Based on this review, it is clear that most randomised trials of alcohol BI for screen-identified patients in primary-care settings published to date have excluded patients with very heavy alcohol use or dependence. In the two studies that did include patients with dependence, the efficacy of BI for such patients remains unknown.
In clinical practice, most do not advocate BI for patients with alcohol dependence, recognizing it will likely be insufficient to address this more complex and severe condition. Yet such patients often receive no intervention, whether BI or more extensive treatment. Although BI is expected to lead to referral, treatment initiation, and reductions in alcohol consumption and related problems, these results and those of other studies in other settings suggest this is unlikely. In a study of hospitalized patients by Elvy et al. , BI decreased alcohol-related consequences and increased treatment enrolment (14% of patients in the BI group enrolled in treatment versus 4% of patients who got no BI); however, most participants did not have dependence. In a study by Saitz et al. involving general hospital patients, no differences in treatment entry were seen, although hypothesis-generating subgroup analyses showed some promise for women and younger men with dependence .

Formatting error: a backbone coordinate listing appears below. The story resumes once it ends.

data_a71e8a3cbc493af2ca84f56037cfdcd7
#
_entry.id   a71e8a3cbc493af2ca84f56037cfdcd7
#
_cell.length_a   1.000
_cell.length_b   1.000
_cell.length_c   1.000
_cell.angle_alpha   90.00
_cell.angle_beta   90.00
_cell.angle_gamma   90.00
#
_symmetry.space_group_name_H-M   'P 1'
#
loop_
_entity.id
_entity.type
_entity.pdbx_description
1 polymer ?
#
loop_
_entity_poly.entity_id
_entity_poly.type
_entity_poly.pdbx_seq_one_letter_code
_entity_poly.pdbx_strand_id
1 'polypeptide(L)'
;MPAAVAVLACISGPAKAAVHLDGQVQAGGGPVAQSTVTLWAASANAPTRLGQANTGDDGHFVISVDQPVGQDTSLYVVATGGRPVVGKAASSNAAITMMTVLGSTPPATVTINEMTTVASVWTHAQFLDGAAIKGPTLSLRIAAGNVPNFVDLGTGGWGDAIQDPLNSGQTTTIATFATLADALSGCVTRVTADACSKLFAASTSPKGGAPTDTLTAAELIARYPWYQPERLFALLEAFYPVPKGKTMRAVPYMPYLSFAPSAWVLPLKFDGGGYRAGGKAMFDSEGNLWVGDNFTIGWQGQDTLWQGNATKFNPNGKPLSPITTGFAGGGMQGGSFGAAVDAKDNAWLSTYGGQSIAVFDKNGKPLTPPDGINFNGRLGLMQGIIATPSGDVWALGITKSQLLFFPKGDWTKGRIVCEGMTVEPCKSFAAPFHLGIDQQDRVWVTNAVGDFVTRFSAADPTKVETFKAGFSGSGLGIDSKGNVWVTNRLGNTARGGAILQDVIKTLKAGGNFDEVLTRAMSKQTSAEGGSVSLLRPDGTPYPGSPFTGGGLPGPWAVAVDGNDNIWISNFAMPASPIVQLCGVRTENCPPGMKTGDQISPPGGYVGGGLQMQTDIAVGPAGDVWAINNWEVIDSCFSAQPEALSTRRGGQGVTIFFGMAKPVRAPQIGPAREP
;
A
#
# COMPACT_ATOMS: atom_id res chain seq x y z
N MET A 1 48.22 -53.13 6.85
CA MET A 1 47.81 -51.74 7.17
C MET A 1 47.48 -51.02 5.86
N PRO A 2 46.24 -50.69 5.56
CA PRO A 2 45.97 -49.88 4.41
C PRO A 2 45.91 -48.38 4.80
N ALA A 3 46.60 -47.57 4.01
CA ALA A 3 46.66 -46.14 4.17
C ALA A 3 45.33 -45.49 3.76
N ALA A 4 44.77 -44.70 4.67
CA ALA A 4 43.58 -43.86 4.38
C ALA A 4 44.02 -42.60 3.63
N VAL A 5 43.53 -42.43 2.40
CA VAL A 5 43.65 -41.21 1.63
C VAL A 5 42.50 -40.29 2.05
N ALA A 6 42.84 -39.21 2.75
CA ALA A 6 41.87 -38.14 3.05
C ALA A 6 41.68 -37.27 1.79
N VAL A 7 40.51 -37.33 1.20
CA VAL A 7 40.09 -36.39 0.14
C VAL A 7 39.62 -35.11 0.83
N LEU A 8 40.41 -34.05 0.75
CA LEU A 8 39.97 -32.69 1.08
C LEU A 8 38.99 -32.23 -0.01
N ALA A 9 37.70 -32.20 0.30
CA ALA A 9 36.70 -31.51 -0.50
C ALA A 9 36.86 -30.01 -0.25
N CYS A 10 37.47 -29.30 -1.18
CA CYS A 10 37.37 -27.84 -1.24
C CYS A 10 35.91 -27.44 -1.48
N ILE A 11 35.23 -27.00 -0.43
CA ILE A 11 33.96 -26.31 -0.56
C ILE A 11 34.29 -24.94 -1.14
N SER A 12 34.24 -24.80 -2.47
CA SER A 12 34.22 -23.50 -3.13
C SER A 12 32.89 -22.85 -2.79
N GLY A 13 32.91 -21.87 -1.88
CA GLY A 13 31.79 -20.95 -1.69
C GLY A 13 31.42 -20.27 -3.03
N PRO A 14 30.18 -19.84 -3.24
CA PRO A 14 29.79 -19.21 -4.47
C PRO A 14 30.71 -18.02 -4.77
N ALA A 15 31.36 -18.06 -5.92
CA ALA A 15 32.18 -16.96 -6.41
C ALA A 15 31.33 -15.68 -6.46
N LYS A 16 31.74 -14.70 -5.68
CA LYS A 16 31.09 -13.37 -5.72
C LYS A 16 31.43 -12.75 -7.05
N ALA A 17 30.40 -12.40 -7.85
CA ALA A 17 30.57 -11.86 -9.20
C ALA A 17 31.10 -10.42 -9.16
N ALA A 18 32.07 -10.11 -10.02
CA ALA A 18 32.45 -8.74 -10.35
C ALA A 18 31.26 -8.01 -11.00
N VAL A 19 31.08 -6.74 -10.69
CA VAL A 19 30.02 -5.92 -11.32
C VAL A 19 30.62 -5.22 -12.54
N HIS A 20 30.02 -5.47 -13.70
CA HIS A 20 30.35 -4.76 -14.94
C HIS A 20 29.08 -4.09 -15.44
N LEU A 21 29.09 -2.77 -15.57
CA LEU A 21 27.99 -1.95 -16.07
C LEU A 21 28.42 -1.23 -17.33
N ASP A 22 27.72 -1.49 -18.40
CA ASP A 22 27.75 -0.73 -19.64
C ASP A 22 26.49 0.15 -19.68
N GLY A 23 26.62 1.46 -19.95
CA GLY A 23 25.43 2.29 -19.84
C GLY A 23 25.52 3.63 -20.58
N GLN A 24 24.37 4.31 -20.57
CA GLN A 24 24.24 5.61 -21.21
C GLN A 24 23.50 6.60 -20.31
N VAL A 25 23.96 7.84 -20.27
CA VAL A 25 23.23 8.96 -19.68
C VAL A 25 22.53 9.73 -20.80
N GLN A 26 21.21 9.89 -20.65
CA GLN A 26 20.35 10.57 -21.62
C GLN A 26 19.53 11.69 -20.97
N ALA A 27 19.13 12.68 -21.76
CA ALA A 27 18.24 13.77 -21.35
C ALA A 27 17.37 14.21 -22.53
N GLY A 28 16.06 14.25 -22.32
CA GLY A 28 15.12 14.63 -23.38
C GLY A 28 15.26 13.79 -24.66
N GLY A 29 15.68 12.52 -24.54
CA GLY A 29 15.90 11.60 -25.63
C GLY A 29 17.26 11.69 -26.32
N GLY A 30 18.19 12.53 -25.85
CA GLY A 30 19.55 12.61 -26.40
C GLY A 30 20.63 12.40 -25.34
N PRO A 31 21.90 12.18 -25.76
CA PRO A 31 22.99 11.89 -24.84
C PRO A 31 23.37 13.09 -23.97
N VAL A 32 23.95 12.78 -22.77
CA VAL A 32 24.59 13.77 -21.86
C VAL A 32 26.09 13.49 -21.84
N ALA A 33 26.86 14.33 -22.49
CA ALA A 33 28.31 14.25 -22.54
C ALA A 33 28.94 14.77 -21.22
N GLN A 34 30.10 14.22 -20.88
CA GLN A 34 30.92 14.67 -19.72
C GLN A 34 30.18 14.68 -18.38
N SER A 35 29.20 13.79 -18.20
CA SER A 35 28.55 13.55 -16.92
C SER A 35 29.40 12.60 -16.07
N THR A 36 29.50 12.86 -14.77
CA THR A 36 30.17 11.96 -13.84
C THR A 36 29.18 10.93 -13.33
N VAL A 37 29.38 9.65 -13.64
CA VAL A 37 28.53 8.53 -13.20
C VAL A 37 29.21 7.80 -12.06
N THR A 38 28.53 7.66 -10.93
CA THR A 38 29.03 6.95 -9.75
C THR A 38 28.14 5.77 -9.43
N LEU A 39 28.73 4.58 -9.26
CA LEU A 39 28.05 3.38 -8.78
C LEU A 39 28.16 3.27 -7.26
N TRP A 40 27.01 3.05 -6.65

Bischof et al.  compared computerized feedback and telephone-based care with no intervention among primary-care patients with unhealthy alcohol use, including dependence. They found a decrease in heavy drinking only among those with risky use or abuse, but no other outcome differences were observed, and no benefits were observed among patients with dependence. (Specifically, BI did not increase help-seeking.) D’onofrio et al.  conducted a study among emergency-department patients without dependence and found no difference in substance-abuse or mental-health treatment utilization among those receiving BI versus those receiving no intervention. Finally, although success of drug and alcohol treatment varies depending on rapid availability of treatment, the nature of treatment (e.g. opioid agonist treatment for opioid dependence versus naltrexone for alcohol dependence), and the availability of support services (e.g. transportation), US programs that provide alcohol screening, BI, and referral to treatment (SBIRT)  report that most patients with dependence referred to treatment do not accept the referral and, thus, do not enter treatment (Daniel Alford and Jennifer Smith, Personal Communication, December 14, 2009).